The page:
The process then, I suppose, for investment managers is to understand what this market concentration is going to do and how your thinking perhaps needs to adjust – because the trend is likely to continue. It might speed up, it might slow down at points, but the investment philosophy, for want of a phrase, perhaps needs to be tweaked.

SEAN NEETHLING: I think so, Simon. If you look at the past and you lean into base rates, it’s a useful, I suppose, estimate of what you can expect in the future, particularly if you use a long enough time series of history. I think in South Africa, as I mentioned, there is a structural market change with the market looking different today versus, say, 20, 25 years ago. And then there are also structural changes that affect markets. So something like Regulation 28, which allows managers to take more capital offshore, what that does is it forces managers to potentially look outside their immediate circle of competence to opportunities in offshore markets.

So I do think if you look at let’s call it the mix of assets in South Africa today versus even two years ago, what you’ll find is you’ve probably got to take more of a forward-looking view in terms of what you can expect South African equities to deliver, given the current makeup of the market. And then at a portfolio level you’ve got to look – once you combine South African equities with global equities – what that actually means for expected returns and the risk for investors.

SIMON BROWN: I like that phrase, that ‘circle of competence’. It’s kind of almost being squeezed into areas, particularly in the offshore space, which is so significantly vaster, I suppose, in knowing what you know, and importantly knowing what you don’t know and how to fill those gaps – and what you don’t fully know.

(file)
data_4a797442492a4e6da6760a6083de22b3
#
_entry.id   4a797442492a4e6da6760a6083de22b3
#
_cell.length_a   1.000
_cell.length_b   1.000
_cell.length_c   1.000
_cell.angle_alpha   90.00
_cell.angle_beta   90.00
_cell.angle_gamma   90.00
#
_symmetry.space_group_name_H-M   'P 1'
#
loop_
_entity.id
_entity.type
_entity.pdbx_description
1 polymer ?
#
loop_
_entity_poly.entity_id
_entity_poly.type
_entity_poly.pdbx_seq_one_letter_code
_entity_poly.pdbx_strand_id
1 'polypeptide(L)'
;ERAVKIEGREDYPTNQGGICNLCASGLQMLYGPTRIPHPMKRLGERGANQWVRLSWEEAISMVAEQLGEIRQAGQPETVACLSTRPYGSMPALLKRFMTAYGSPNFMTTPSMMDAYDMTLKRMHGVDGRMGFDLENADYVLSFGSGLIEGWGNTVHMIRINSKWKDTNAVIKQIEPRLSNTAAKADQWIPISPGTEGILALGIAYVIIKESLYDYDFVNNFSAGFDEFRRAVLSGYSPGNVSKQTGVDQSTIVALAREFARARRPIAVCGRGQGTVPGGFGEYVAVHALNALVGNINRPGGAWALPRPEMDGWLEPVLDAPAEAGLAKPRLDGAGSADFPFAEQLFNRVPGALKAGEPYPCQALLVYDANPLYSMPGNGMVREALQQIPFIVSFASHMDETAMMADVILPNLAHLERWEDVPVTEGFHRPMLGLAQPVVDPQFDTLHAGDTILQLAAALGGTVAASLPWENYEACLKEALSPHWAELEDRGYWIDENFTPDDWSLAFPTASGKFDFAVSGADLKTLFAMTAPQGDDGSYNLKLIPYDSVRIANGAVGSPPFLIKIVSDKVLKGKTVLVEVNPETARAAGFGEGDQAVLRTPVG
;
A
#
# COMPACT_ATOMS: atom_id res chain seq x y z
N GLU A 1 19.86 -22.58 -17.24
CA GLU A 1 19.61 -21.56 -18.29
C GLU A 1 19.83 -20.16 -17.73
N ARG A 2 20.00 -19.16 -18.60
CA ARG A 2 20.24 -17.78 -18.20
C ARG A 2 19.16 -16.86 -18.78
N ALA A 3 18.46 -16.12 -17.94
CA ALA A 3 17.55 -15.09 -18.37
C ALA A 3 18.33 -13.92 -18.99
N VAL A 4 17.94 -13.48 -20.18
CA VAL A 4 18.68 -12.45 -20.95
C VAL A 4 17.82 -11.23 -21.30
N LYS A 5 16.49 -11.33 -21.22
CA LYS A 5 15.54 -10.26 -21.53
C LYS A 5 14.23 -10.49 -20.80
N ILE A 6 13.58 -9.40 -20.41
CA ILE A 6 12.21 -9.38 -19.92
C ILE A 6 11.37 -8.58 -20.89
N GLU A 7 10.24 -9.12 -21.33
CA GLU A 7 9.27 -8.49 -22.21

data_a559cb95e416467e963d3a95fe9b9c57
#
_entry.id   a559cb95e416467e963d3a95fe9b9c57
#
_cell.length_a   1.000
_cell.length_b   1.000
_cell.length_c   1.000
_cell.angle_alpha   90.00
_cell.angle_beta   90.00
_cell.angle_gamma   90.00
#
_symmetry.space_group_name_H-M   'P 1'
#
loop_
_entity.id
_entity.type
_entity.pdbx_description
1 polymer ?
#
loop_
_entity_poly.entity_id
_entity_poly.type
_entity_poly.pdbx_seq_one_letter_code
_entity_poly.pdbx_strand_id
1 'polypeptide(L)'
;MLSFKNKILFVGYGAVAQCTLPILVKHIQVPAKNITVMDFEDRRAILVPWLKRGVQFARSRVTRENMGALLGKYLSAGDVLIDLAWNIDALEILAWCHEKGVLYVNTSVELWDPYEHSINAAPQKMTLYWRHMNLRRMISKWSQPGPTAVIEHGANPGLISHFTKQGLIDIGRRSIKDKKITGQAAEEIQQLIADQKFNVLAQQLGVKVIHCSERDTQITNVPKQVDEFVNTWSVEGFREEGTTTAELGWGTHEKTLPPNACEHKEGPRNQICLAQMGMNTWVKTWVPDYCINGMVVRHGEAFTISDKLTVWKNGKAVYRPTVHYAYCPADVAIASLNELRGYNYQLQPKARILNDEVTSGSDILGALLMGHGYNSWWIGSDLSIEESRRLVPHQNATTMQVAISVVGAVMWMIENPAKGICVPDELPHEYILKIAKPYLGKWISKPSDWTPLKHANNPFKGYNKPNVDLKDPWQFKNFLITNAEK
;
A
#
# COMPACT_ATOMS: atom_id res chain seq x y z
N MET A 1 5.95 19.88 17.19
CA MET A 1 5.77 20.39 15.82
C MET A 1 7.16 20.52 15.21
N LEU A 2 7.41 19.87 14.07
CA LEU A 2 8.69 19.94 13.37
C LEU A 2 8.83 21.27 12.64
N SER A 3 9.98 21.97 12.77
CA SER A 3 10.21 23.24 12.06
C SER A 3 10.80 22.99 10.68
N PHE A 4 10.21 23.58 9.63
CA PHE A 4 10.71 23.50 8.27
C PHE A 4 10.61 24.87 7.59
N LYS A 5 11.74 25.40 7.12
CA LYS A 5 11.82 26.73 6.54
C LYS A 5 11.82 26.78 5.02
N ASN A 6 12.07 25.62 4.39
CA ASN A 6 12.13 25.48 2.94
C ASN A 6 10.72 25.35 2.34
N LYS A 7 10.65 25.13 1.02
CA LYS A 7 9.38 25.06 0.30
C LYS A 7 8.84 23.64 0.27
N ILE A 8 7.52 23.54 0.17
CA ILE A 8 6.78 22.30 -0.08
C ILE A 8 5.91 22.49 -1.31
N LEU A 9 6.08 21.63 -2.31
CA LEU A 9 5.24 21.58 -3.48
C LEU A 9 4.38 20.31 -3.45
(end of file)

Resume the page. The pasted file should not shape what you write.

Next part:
SEAN NEETHLING: Yes, 100%, Simon. At Morningstar I don’t think we are in the camp where we think that global exposure, global equities need to be managed only by global managers; we do think we have some really good stock pickers in South Africa.

But that circle of competence particularly speaks to how teams are resourced. Again, you know what the depth of the investment and research process is. That is a potential source of outperformance and its great alpha for managers who can get it right. But we do think in South Africa you have a universe that’s especially cheap at this point in time, and that’s really where we look at delistings in terms of more active managers that potentially have a wider universe – how you combine, I suppose, market beta in terms of those very concentrated holdings with, let’s call it, those more differentiated positions that sit outside the index, and then overlay that with your ability to take capital offshore.

SIMON BROWN: I take your point. That is perhaps the opportunity for that alpha.

We’ll leave it there. Sean Neethling, head of investments at Morningstar South Africa, I always appreciate the early morning.

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Harry Byrne